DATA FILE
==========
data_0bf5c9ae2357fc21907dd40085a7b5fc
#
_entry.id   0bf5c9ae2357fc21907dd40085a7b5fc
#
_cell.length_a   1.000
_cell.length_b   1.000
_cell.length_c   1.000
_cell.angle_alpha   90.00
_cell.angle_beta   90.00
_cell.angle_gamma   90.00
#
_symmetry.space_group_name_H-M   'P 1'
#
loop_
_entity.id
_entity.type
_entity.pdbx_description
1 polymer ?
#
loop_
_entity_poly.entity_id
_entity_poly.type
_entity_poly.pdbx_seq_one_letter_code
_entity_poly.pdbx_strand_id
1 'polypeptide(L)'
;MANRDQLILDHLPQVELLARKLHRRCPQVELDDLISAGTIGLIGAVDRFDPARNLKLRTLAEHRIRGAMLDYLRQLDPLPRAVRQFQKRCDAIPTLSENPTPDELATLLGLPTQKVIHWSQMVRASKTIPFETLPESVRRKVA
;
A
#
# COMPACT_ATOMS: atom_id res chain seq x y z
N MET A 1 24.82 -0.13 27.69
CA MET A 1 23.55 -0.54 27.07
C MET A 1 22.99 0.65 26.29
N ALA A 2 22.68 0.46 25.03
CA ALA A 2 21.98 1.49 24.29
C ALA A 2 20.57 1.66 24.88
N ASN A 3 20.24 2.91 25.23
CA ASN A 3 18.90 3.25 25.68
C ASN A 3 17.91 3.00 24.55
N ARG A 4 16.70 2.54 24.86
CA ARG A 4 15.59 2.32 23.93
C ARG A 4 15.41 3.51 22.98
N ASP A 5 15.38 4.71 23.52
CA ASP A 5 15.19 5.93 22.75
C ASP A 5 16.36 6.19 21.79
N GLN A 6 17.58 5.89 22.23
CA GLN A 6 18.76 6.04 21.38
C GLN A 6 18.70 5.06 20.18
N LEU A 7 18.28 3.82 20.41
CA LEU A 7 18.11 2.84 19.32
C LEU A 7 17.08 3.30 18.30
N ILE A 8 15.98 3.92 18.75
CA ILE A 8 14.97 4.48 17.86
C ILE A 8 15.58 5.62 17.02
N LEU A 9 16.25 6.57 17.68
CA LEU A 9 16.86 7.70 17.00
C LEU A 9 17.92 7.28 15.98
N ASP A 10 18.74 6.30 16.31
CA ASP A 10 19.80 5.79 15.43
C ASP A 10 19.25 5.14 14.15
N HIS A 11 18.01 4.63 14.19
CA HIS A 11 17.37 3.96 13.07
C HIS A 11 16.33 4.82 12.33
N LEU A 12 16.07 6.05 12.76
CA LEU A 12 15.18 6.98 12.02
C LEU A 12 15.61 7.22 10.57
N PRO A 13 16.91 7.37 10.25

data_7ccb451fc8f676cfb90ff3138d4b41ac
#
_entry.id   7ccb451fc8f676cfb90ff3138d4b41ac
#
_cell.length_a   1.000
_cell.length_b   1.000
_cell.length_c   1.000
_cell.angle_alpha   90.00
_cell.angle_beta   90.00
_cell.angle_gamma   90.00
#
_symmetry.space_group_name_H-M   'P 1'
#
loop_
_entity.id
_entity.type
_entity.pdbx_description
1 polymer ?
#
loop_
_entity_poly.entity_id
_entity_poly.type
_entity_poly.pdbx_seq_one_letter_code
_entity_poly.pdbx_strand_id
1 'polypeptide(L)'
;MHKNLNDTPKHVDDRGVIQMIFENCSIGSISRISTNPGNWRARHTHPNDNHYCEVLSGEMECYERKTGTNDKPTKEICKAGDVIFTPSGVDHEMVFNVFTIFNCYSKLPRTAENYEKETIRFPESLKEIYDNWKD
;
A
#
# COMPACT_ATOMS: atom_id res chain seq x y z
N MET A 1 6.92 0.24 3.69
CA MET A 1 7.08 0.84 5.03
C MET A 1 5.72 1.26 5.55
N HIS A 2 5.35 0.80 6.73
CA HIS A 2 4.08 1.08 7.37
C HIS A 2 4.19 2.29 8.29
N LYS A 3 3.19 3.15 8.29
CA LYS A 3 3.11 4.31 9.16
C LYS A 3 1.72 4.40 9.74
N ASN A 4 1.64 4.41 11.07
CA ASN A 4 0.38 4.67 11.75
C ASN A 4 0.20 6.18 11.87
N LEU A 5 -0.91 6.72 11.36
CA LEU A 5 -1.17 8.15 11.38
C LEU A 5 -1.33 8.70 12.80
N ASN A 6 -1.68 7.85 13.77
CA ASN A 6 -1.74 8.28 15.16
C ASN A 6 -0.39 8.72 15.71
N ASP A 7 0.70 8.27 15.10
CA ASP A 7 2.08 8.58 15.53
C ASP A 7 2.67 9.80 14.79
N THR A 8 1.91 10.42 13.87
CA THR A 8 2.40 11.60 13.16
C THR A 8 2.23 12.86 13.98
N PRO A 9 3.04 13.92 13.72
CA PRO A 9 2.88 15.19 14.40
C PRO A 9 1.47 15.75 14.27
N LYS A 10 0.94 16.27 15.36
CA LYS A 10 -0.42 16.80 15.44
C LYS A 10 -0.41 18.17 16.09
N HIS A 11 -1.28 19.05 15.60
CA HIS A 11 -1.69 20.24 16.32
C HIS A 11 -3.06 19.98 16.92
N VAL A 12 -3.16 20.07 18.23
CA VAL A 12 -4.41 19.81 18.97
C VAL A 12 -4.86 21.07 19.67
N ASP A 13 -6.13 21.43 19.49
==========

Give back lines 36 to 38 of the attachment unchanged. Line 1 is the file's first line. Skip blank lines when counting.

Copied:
C ALA A 2 20.57 1.66 24.88
N ASN A 3 20.24 2.91 25.23
CA ASN A 3 18.90 3.25 25.68